Faculty Cancel Controversial Summer School Instructor's Courses, Debate Reaction to 'Occupy'

At meeting focusing on free speech, some professors chastise Faust for closing gates, and most vote to remove Subramanian Swamy's courses

Page 2 of 2

Swamy received significant criticism for an op-ed he wrote last summer in the Indian newspaper Daily News and Analysis, in which he called for the destruction of mosques, the disenfrachisement of non-Hindus in India who do not acknowledge Hindu ancestry, and a ban on conversion from Hinduism.

“Swamy’s op-ed clearly crosses the line by demonizing an entire religious community and calling for violence against their sacred places,” Eck said, adding that Harvard has a moral responsibility not to affiliate itself with anyone who expresses hatred towards a minority group. “There is a distinction between unpopular and unwelcome political views.”

Although Harvard chose to stand by Swamy in August in an effort to affirm its declared commitment to free speech, faculty members shot down his two courses, effectively removing him from Harvard’s teaching roster. Many faculty determined Swamy’s article was not a product of free speech—but of hate speech.

“[Swamy’s position on disenfranchisement] is like saying Jewish Americans and African Americans should not be allowed to vote unless they acknowledge the supremacy of white Anglo Saxon Protestants,” said History Professor Sugata Bose.

Dean of the Summer School Donald H. Pfister explained that courses included in the catalog are chosen by individual departments.

“I find [Swamy’s] position reprehensible, but on the other hand, it is our duty to support departments and their offerings,” he said.

Philosophy Department Chair Sean D. Kelly, who also serves as vice-chair of the Faculty Docket Committee, initially defended the unanimous decision of Harvard’s Faculty Council to keep Swamy on the teaching roster as an effort to preserve free speech at the school and kick the vote to the faculty-wide meeting.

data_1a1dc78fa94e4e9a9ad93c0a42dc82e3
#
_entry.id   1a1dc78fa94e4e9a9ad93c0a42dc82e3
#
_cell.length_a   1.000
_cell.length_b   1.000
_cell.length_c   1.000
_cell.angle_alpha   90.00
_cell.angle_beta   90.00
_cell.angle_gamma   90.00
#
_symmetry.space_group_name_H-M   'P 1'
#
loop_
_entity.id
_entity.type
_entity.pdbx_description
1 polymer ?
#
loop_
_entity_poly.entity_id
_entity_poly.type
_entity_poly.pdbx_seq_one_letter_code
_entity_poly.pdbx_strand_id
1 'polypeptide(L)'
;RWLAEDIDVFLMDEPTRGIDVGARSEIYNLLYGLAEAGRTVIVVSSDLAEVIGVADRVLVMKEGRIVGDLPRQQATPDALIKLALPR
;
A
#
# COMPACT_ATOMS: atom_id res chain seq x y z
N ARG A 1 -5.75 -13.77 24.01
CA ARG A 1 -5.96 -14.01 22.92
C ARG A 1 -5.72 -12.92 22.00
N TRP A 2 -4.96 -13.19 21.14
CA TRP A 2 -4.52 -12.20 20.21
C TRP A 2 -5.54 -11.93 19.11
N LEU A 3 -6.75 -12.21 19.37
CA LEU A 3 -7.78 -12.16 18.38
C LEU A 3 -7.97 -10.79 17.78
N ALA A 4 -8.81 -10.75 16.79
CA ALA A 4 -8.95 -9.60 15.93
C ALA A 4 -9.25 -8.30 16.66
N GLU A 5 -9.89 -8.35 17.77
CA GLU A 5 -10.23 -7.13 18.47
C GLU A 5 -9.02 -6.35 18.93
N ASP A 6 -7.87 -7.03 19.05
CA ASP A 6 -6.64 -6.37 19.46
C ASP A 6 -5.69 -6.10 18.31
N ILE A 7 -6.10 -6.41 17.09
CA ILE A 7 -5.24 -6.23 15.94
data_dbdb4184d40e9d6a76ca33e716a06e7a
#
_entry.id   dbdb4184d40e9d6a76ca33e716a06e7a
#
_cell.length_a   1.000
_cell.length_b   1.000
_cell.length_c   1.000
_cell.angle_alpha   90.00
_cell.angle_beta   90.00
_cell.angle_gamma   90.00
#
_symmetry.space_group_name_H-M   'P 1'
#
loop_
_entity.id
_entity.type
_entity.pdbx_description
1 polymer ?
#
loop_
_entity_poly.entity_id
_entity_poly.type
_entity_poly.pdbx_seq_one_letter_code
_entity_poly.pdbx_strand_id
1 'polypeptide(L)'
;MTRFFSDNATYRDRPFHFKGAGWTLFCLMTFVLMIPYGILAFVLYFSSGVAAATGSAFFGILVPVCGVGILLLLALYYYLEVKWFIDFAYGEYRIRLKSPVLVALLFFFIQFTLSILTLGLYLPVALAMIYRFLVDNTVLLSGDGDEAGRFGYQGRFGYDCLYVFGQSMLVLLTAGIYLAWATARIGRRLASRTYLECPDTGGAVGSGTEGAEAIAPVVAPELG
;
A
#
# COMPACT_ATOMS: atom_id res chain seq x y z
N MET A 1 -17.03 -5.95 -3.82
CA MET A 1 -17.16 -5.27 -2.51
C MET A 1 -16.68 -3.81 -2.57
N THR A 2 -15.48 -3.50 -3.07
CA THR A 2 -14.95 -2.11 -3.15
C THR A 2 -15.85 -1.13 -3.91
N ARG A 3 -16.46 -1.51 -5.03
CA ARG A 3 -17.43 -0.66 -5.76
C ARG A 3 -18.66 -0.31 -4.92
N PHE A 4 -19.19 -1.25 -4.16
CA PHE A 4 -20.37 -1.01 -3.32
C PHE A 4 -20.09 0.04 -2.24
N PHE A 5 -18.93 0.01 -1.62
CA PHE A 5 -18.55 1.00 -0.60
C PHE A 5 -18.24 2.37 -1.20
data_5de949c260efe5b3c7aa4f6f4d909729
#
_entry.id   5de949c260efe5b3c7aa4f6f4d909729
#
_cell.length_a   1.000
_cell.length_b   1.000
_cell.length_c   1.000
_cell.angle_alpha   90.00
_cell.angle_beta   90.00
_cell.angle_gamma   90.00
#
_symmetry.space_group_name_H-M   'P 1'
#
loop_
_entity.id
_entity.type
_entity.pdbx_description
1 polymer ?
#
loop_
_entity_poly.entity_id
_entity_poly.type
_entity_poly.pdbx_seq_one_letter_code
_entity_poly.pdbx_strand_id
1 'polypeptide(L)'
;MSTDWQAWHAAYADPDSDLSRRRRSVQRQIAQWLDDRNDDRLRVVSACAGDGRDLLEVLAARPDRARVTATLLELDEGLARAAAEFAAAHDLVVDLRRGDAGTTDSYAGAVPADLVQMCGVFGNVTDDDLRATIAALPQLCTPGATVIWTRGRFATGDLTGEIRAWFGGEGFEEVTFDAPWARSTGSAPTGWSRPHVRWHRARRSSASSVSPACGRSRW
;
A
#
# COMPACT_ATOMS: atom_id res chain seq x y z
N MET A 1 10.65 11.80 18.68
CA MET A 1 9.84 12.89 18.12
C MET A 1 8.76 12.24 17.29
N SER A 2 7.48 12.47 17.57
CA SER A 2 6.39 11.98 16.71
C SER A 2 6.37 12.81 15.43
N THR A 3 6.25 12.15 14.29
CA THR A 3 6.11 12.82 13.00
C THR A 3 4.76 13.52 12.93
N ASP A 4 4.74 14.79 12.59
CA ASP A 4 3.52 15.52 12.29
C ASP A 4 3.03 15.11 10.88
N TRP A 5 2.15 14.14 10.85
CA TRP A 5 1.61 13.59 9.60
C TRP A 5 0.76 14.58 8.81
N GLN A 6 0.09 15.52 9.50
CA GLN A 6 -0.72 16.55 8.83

Kelly ultimately voted—as did an overwhelming majority of faculty members—for the amendment to remove Swamy’s courses. The revised catalog was consequently approved.

“I was persuaded ... that the views expressed in Dr. Swamy’s op-ed piece amounted to incitement of violence instead of protected political speech,” he wrote in an email to The Crimson.


Launched this July as a newly integrated network of Harvard’s two major IT systems—FAS IT and University IT—Harvard University Information Technology has already upgraded Harvard’s iSites platform and expanded the FAS standing committee on IT.

“The students and faculty this year were served much more seamlessly by a single team,” Margulies said.

HUIT is poised to implement four new initiatives “devoted to fixing things that are broken while keeping the trains running on time,” she said.

On Wednesday, HUIT is launching a new student information system that will streamline the enrollment processes for students across the University. HUIT is also working on a common identity management system, collaborative efforts with the library system to increase web access to library resources, and the support of innovative teaching practices through the use of video, Margulies said.

In response to one question about difficulties experienced by faculty members during migration between email interfaces, Margulies said that HUIT is working with Google to address security issues.

“We’re hoping in the future we may be able to offer Gmail as an option for faculty,” she said.

—Staff writer Radhika Jain can be reached at

—Staff writer Kevin J. Wu can be reached at


Recommended Articles